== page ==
This was our first year growing yellow onions. We've always had bunching onions, but this was new for us. We planted about a quart of tiny sets that cost about a dollar. We ended up with over 40 pounds. Great return on investment, right? We hope this will take us through most of the year. Next year it will be more. We have a bunch more still growing that we started from seed last winter. They are similar in size to these. I'm happy I've saved all my mesh produce bags which are very handy for onions.
We've got over 220 pounds of chicken in the freezer now and are out of room, so the rest is getting canned. They were huge again this year, with the males averaging around 12 pounds. The pullets are about 8 pounds each. I'm thinking it will be wonderful to have canned chicken on hand this winter when I don't feel like cooking much.
So I'm in the house canning the chicken while the rest of the family is harvesting tomatoes this evening. We're having another terrific harvest this year and as usual planted way too much of some things. I always seem to be optimistic in the spring, overwhelmed in the fall. We have hundreds of pounds of tomatoes out there. Friends can sure give me a call and come get some if they want! If you take some, I won't have so many to can. (I like to can several years worth at a time of any one thing. This harvest should take us through the next few years for tomatoes!)
This is the first variety we're picking. They are Black Beauty. These were prolific! They grew into fantastic strong seedlings, then vines and matured earlier than all the other varieties. We began with these and we have 3 more varieties left to gather in.
The broadfork. I had heard about them but had never seen one in real life. They are used for loosening the soil waaay down deep which is exactly what's needed for carrots and some other root vegetables. It's also a low-tech grid-down muscle-ready substitute for a tiller.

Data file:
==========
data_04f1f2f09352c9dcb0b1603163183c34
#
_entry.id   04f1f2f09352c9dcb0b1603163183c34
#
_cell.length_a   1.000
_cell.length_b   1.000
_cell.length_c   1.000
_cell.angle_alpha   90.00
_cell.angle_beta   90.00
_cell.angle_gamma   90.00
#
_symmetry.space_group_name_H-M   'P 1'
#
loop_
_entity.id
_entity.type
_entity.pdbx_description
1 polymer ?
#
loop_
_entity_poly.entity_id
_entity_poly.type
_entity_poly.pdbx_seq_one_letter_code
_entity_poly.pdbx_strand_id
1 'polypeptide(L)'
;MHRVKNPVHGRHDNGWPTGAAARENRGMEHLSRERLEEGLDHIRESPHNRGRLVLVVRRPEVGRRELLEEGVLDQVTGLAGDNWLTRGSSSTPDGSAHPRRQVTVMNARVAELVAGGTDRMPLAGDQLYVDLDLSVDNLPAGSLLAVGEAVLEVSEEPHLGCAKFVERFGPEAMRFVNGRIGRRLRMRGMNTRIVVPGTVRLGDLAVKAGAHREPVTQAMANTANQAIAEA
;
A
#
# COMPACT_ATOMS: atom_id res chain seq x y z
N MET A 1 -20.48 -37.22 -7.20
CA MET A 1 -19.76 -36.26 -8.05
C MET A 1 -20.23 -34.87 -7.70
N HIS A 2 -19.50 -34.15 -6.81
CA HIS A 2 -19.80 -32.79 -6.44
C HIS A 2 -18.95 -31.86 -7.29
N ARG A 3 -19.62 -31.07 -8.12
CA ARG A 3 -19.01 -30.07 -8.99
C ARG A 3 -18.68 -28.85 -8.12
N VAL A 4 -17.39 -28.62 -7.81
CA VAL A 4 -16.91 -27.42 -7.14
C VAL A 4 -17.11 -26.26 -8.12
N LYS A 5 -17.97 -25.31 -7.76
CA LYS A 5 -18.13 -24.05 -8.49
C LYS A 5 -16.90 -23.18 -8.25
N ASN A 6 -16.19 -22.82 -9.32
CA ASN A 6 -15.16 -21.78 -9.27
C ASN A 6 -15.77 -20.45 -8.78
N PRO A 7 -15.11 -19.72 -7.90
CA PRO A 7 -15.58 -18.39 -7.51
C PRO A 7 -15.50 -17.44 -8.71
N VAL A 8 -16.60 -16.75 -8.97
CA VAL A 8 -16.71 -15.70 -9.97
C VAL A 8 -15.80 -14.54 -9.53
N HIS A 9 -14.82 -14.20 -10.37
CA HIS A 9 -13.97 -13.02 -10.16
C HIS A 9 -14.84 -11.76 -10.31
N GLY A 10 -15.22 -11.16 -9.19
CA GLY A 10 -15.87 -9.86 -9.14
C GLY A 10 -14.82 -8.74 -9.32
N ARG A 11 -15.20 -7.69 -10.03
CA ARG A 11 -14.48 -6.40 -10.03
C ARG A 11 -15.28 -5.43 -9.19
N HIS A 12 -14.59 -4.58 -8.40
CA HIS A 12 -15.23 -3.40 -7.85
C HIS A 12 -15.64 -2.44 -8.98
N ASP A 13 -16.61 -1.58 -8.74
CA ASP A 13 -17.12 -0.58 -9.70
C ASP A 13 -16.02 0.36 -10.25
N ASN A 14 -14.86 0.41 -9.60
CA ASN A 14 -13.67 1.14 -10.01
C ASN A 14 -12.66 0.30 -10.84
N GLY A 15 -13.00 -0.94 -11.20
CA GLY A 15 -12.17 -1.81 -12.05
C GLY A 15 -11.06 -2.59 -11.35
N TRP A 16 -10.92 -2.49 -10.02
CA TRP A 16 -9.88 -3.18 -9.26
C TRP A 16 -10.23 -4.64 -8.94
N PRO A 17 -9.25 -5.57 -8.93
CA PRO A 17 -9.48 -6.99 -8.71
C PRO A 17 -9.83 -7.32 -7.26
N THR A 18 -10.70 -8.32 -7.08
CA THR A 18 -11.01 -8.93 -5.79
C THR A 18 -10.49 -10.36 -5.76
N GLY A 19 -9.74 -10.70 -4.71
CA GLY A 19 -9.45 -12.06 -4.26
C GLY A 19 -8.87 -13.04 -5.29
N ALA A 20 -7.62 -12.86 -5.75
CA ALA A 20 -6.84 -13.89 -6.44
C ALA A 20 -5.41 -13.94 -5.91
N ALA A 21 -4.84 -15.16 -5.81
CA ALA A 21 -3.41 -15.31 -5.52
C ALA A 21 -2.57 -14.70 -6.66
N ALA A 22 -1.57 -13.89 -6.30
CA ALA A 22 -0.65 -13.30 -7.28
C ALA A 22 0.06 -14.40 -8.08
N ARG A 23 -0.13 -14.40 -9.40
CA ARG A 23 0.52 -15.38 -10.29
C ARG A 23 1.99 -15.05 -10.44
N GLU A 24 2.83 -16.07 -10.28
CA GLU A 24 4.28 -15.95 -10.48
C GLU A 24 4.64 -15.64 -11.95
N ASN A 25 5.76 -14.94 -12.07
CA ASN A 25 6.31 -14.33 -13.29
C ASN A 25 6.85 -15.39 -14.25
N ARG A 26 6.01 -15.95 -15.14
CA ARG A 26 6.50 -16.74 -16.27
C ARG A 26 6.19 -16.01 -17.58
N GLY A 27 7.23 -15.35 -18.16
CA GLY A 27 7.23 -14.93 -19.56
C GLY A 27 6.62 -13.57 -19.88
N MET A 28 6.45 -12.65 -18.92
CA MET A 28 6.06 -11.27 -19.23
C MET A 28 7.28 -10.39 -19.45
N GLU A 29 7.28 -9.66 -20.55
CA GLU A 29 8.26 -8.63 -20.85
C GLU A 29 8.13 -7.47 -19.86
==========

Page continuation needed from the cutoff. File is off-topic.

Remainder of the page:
Last year we bought ourselves one. It's a monster and it's not even the biggest they have. I was a bit concerned about using it myself because it was so heavy I wondered if I would be able to handle it.
Turns out to be a piece of cake. Even though Tom is pictured here demonstrating it, I was the one who did a 14 x 6 foot section myself with hardly any effort. It couldn't have taken me more than 15 minutes. The toughest part was carrying it back and forth from the garden shed. It did a great job!
Balancing on the crossbar I moved the handles slightly forward and back pushing it into the ground, then pulled back to lift the soil. It was quick and rewarding. The chunks that were left raked out easily.
Tom plans to use it to loosen the soil for harvesting potatoes also. It worked great in preliminary testing. I love this thing and am grateful for it.
Beautiful early summer weather, check. Lush growth, check. Absence of disease, check. Low insect burden, check. I kept tabs on my very small mint bed to find the factors for optimal harvest and I believe I did well this time. I have one small (18") circular bed of "Chocolate Mint" that I got as a small start from a friend last year. It's been prolific!
I asked Isaac to cut it all down for me to 4 inches and gather it in. This is the haul. I thought it was pretty impressive for such a small patch.
I began by clipping off the leaves using a scissor but decided just
ripping those leaves off was much easier and faster. I used my trusty
garage-sale dehydrator for about half of it.
The rest of them went on to these pizza pans (I picked up a bunch at auction a few years ago), then into the oven at 100 degrees. This temperature is reached by using a feature on my oven for raising bread dough. Very handy.
Here's the final product, after twirling in the blender for a few seconds. The scent is a really intense peppermint. I need to have about twice this much to get us through the winter with our homemade teas, so I'll either increase the patch size for next year or see if I can harvest a second time this summer.
Planting is mostly done and weeds are under control. We've been working hard on our garden but enjoying every minute.
The pole beans are reaching for the sky and trellises are going in this weekend. These are Purple Podded Pole beans. I am trialing these because I thought it might be easier to pick beans that don't blend into the color of the leaves.